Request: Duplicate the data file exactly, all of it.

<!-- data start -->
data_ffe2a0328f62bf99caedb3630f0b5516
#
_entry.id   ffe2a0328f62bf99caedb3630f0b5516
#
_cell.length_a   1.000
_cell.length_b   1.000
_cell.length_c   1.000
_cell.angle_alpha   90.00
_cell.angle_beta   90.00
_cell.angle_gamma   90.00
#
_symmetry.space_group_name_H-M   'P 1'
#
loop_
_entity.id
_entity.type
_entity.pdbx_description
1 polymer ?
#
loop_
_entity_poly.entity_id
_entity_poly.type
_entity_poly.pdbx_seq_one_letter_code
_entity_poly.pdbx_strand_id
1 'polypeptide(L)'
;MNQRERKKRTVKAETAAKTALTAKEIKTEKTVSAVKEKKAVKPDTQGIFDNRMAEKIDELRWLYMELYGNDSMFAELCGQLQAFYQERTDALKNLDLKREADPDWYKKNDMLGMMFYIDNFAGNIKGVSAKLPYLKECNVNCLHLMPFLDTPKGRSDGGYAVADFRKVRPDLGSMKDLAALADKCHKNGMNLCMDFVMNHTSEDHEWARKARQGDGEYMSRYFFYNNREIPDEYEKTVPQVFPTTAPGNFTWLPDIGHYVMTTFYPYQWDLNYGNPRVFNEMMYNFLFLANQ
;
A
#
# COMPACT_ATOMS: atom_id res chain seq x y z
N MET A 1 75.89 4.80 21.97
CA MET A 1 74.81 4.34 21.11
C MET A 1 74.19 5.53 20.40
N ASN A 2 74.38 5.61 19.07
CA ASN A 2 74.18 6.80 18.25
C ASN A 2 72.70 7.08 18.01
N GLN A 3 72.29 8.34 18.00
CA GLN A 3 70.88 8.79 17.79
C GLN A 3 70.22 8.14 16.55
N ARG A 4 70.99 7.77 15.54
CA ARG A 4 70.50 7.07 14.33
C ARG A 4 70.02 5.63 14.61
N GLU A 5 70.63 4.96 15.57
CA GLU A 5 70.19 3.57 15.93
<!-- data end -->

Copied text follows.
data_ffe2a0328f62bf99caedb3630f0b5516
#
_entry.id   ffe2a0328f62bf99caedb3630f0b5516
#
_cell.length_a   1.000
_cell.length_b   1.000
_cell.length_c   1.000
_cell.angle_alpha   90.00
_cell.angle_beta   90.00
_cell.angle_gamma   90.00
#
_symmetry.space_group_name_H-M   'P 1'
#
loop_
_entity.id
_entity.type
_entity.pdbx_description
1 polymer ?
#
loop_
_entity_poly.entity_id
_entity_poly.type
_entity_poly.pdbx_seq_one_letter_code
_entity_poly.pdbx_strand_id
1 'polypeptide(L)'
;MNQRERKKRTVKAETAAKTALTAKEIKTEKTVSAVKEKKAVKPDTQGIFDNRMAEKIDELRWLYMELYGNDSMFAELCGQLQAFYQERTDALKNLDLKREADPDWYKKNDMLGMMFYIDNFAGNIKGVSAKLPYLKECNVNCLHLMPFLDTPKGRSDGGYAVADFRKVRPDLGSMKDLAALADKCHKNGMNLCMDFVMNHTSEDHEWARKARQGDGEYMSRYFFYNNREIPDEYEKTVPQVFPTTAPGNFTWLPDIGHYVMTTFYPYQWDLNYGNPRVFNEMMYNFLFLANQ
;
A
#
# COMPACT_ATOMS: atom_id res chain seq x y z
N MET A 1 75.89 4.80 21.97
CA MET A 1 74.81 4.34 21.11
C MET A 1 74.19 5.53 20.40
N ASN A 2 74.38 5.61 19.07
CA ASN A 2 74.18 6.80 18.25
C ASN A 2 72.70 7.08 18.01
N GLN A 3 72.29 8.34 18.00
CA GLN A 3 70.88 8.79 17.79
C GLN A 3 70.22 8.14 16.55
N ARG A 4 70.99 7.77 15.54
CA ARG A 4 70.50 7.07 14.33
C ARG A 4 70.02 5.63 14.61
N GLU A 5 70.63 4.96 15.57
CA GLU A 5 70.19 3.57 15.93